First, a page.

Cloning and expression of a new recombinant thrombolytic and anthithrombotic agent - a staphylokinase variant.

Department of Medical Biochemistry, Medical University of Lodz, Łódź, Poland.
Acta biochimica Polonica (Impact Factor: 1.19). 12/2008; 56(1):41-53.
Source: PubMed

ABSTRACT To develop a more potent antithrombin agent with thrombolytic and antiplatelet properties, a new staphylokinase (SAK) variant was constructed. The kringle 2 domain (K2) of tissue type-plasminogen activator (t-PA) containing a fibrin-specific binding site (i), the RGD sequence (Arg-Gly-Asp) for the prevention of platelet aggregation (ii) and the antithrombotic agent - hirulog (iii) was assembled to the C-terminal part of recombinant staphylokinase (r-SAK). cDNA for the hybrid protein SAK-RGD-K2-Hirul was cloned into Pichia pastoris pPIC9K yeast expression vector. The introduction of K2 t-PA, the RGD sequence and hirulog into the C-terminus of r-SAK did not alter the staphylokinase activity. We observed a higher clot lysis potency of SAK-RGD-K2-Hirul as evidenced by a faster and more profound lysis of (125)I-labeled human fibrin clots. The potency of thrombin inhibition by the hirulog C-terminal part of the recombinant fusion protein was almost identical to that of r-Hir alone. These results suggest that the SAK-RGD-K2-Hirul construct can be a more potent and faster-acting thrombolytic agent with better antithrombin and antiplatelet properties compared to r-SAK and SAK-RGD-K2-Hir.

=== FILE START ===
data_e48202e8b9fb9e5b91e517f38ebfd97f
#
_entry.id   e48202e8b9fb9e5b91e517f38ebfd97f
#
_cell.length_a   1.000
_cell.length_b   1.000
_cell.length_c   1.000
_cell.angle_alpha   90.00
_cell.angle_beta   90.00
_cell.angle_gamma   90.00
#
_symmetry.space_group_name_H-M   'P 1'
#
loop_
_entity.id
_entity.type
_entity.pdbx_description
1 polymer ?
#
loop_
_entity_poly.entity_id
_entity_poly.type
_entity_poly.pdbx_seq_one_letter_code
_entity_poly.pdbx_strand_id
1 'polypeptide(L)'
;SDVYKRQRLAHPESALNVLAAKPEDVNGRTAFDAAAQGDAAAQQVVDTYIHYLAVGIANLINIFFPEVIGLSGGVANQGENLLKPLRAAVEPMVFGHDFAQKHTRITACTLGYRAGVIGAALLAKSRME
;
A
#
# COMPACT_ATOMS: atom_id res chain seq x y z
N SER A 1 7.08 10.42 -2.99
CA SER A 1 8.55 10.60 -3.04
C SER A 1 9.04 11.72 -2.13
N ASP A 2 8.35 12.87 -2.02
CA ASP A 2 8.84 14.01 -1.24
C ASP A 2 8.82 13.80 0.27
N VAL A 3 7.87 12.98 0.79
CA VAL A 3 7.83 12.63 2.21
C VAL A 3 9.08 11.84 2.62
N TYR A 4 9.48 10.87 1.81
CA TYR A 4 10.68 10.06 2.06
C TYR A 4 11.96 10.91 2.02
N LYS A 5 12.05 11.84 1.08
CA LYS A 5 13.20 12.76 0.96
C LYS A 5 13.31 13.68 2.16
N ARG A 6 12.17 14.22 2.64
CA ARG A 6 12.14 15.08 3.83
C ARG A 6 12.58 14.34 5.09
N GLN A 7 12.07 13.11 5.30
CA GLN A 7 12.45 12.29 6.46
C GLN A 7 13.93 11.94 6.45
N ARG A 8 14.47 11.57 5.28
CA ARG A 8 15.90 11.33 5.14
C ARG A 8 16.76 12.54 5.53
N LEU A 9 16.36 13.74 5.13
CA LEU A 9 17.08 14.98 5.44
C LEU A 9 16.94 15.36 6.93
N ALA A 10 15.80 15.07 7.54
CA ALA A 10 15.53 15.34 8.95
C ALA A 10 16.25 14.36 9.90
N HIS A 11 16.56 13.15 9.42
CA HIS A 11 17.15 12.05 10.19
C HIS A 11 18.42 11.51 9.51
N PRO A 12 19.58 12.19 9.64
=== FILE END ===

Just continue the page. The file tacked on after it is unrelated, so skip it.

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    ABSTRACT: BACKGROUND: Thrombus formed in blood vessels lead to atherothrombotic diseases such as myocardial or cerebral infarction. Thrombolytic agents are used to dissolve the already formed clots in the blood vessels; however, these drugs sometimes cause serious and fatal consequences. Herbal preparations have been used since ancient times for the treatment of several diseases although they show little toxicity in some cases. Aqueous extracts of herbs used in thrombolysis have been reported before with cytotoxic data, however, the organic extracts of herbs have not been documented. This study aims to investigate whether organic extracts possess thrombolytic properties with minimal or no toxicity. METHODS: An in vitro thrombolytic model was used to check the clot lysis effect of six Bangladeshi herbal extracts viz., Ageratum conyzoides L., Clausena suffruticosa, Leea indica (Burm.f.) Merr., Leucas aspera Willd., Senna sophera L. Roxb., and Solanum torvum Swartz. using streptokinase as a positive control and water as a negative control. Briefly, venous blood drawn from twenty healthy volunteers was allowed to form clots which were weighed and treated with the test plant materials to disrupt the clots. Weight of clot after and before treatment provided a percentage of clot lysis. Cytotoxicity was screened by brine shrimp lethality bioassay using vincristine sulfate as positive control. RESULTS: Using an in vitro thrombolytic model, Ageratum conyzoides, Clausena suffruticosa, Leea indica, Leucas aspera, Senna sophera and Solanum torvum showed 18.12 +/- 2.34%, 48.9 +/- 2.44%, 39.30 +/- 0.96%, 37.32 +/- 2.00%, 31.61 +/- 2.97% and 31.51 +/- 0.57% and clot lysis respectively. Among the herbs studied Clausena suffruticosa, Leea indica and Leucas aspera showed very significant (p<0.0001) percentage (%) of clot lysis compared to reference drug streptokinase (75.00 +/- 3.04%). In brine shrimp cytotoxic assay, the extracts Ageratum conyzoides, Clausena suffruticosa, Leea indica, Leucas aspera, Senna sophera and Solanum torvum showed LC50 values 508.86 +/- 6.62,41.16 +/- 1.26, 2.65 +/- 0.16, 181.67 +/- 1.65, 233.37 +/- 7.74 and 478.40 +/- 3.23 mug/ml, respectively, with reference to vincristine sulfate (LC50 0.76 +/- 0.04). CONCLUSION: Through our study it was found that Clausena suffruticosa, Leea indica and Leucas aspera possessed effective thrombolytic properties whereas Senna sophera and Solanum torvum showed moderate to mild thrombolytic effects while Ageratum conyzoides showed no significant effect. No extract was found cytoxic compared to positive control. Clausena suffruticosa, Leea indica and Leucas aspera could be incorporated as a thrombolytic agent with in vivo effects to improve the atherothrombotic patients. However, Clausena suffruticosa could be the best one to use in this purpose.